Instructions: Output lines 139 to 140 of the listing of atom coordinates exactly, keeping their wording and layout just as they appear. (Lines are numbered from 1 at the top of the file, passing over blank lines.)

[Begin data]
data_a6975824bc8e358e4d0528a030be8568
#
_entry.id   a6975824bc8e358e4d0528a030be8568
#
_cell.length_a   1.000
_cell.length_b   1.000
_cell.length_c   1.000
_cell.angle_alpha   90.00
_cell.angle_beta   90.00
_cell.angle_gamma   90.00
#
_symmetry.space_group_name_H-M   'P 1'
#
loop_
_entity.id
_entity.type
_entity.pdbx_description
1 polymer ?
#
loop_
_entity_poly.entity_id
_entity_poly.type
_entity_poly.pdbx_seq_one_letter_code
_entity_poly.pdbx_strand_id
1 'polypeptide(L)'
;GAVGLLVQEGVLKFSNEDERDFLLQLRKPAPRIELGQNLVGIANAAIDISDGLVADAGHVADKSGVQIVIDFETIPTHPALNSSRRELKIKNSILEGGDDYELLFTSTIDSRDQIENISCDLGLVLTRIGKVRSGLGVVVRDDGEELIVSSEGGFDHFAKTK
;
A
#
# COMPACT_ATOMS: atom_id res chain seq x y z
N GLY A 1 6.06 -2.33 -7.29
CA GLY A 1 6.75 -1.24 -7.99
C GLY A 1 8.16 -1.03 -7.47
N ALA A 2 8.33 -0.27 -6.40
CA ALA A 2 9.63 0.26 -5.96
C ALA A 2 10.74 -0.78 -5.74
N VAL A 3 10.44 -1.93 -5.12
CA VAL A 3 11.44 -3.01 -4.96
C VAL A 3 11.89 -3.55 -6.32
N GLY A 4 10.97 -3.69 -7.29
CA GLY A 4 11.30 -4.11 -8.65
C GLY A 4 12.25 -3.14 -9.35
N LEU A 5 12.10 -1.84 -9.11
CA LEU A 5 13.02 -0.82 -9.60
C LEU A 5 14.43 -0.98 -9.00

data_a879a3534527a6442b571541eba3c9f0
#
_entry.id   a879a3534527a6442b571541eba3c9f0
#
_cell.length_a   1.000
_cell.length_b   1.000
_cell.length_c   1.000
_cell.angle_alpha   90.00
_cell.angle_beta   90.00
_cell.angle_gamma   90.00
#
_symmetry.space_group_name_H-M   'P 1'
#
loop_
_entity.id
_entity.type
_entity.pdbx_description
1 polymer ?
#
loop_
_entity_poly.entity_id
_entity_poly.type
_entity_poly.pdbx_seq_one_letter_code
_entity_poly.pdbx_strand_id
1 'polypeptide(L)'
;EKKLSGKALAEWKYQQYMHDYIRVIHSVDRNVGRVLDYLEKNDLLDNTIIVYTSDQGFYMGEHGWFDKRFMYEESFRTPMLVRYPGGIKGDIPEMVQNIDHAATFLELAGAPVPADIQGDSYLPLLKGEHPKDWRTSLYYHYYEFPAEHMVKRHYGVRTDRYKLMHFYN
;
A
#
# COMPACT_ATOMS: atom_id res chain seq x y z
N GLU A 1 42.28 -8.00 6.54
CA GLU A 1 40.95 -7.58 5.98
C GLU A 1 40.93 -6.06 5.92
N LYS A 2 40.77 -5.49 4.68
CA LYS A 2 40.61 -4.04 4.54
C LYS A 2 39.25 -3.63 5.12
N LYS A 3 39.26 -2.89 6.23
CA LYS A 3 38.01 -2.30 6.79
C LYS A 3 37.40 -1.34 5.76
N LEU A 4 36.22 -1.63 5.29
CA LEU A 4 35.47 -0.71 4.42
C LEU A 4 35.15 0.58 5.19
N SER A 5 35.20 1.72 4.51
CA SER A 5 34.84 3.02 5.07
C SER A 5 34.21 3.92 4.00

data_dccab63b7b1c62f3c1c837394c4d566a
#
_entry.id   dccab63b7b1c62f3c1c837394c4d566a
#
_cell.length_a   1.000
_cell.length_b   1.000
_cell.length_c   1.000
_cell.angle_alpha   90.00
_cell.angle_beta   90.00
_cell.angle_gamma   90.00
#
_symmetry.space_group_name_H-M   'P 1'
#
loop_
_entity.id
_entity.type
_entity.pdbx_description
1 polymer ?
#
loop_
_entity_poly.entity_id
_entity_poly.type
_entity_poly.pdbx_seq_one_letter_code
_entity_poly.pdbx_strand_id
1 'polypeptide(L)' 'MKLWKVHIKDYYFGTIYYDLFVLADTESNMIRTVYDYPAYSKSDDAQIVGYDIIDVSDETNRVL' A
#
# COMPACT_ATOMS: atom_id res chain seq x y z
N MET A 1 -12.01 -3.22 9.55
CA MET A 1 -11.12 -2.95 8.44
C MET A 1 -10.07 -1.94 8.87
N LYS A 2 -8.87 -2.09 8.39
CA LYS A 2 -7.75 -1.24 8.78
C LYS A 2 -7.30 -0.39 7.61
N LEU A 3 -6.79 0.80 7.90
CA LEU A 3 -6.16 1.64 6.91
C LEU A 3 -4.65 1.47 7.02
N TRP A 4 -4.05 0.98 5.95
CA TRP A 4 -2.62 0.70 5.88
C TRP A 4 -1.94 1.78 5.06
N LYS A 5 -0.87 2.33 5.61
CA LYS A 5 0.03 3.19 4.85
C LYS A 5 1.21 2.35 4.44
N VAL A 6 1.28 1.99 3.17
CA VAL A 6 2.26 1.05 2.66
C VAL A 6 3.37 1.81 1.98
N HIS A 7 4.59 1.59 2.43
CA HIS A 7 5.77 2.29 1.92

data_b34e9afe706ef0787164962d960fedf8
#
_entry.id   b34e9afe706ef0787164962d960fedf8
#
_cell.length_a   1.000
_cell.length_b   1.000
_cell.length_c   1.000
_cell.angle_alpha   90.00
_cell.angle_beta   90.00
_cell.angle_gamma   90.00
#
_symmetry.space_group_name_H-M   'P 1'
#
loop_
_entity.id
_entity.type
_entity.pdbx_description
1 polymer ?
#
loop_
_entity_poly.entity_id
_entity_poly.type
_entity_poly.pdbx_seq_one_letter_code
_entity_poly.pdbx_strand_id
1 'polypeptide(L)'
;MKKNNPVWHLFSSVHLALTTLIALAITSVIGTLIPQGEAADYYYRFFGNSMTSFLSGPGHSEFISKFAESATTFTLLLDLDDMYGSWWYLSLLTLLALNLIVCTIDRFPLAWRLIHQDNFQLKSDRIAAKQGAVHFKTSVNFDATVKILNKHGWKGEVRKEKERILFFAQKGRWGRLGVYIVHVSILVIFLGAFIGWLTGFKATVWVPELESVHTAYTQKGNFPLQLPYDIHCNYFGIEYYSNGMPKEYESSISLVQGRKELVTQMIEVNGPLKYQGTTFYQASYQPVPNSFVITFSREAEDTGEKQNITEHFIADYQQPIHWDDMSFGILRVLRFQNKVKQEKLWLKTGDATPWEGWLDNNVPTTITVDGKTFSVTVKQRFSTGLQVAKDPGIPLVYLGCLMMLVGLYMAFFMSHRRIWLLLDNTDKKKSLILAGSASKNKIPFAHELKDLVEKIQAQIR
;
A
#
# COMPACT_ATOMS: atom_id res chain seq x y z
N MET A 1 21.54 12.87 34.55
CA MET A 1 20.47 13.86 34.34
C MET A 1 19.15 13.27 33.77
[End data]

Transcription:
#
_entry.id   b34e9afe706ef0787164962d960fedf8